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# y&lt;2x-1 graphing line

Hi Nunii,  First let's look at the similar-looking equation y=2x-1.  This is in the y=mx+b form, and we know we have a straight line with a slope (m) = +2, and when x=0, the line crosses the y axis at -1, just below the x-axis.  By trying a few other values for x, we can calculate y and plot other points for our line graph:

x=+1, y=+1;  x=+2, y=+3;  x=-1, y=-3;  x=-2, y=-5.   So we have a straight line from upper right down to lower left, crossing the vertical y-axis at x=-1.

Now let's change the equal (=) sign to a less than (<) sign:  y < 2x-1

That means y can be any value (amount) that is less than what we calculate when y = 2x-1  So now our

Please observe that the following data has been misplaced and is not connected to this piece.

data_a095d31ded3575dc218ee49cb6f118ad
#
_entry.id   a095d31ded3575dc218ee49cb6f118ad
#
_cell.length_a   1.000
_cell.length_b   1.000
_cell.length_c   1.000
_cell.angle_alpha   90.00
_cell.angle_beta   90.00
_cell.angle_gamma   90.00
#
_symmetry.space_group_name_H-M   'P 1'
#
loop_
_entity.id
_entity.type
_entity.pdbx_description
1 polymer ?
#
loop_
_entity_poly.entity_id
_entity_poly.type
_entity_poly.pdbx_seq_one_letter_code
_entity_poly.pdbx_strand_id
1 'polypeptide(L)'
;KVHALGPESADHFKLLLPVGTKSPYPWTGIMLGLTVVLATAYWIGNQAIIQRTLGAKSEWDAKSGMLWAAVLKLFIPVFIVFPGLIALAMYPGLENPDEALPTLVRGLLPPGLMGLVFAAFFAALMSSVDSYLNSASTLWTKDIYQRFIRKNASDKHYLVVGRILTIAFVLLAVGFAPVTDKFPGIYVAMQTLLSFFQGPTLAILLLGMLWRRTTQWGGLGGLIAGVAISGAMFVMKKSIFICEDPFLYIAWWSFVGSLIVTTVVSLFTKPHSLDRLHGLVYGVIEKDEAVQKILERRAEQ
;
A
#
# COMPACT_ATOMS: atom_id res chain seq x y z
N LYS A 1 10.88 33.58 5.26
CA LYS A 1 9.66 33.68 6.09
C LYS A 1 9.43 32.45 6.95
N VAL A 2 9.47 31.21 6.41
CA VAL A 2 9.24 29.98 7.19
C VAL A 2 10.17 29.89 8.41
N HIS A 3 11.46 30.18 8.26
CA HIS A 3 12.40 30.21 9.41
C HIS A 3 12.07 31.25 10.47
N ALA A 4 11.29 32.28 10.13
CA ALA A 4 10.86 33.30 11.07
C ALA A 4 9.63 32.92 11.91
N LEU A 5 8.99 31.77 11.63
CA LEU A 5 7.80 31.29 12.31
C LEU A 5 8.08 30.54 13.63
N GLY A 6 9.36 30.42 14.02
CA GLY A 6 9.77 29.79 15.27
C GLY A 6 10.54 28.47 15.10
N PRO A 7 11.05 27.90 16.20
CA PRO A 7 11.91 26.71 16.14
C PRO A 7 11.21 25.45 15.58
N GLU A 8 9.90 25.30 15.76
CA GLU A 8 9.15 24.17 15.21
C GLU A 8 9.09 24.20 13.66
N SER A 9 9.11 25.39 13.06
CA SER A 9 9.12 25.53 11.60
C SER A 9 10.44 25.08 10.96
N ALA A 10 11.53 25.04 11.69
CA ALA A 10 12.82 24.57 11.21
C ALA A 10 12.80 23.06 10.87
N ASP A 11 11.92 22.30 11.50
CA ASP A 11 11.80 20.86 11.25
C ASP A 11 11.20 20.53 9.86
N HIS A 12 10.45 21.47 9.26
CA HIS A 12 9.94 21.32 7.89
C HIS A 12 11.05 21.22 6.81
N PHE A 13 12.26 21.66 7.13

y = 2x-1 line becomes our upper boundary, just above the highest (most positive) values that y can be...

[Later in learning math, we call that line our limit for y, which is a function of x (changes value depending on what values x is).  y=f(x) simply means y varies as a function of x].

Now, rather than just a line, our graph becomes the entire area on the graph (and beyond, out to infinity), of all values below our y = 2x-1 line, but never quite touches that line.  We normally show that on a graph by shading-in that entire area on the graph, which is the lower-right side of our diagonal graph line of y = 2x-1.  Make sense?  Google "Graph y<2x-1" to see online similar examples.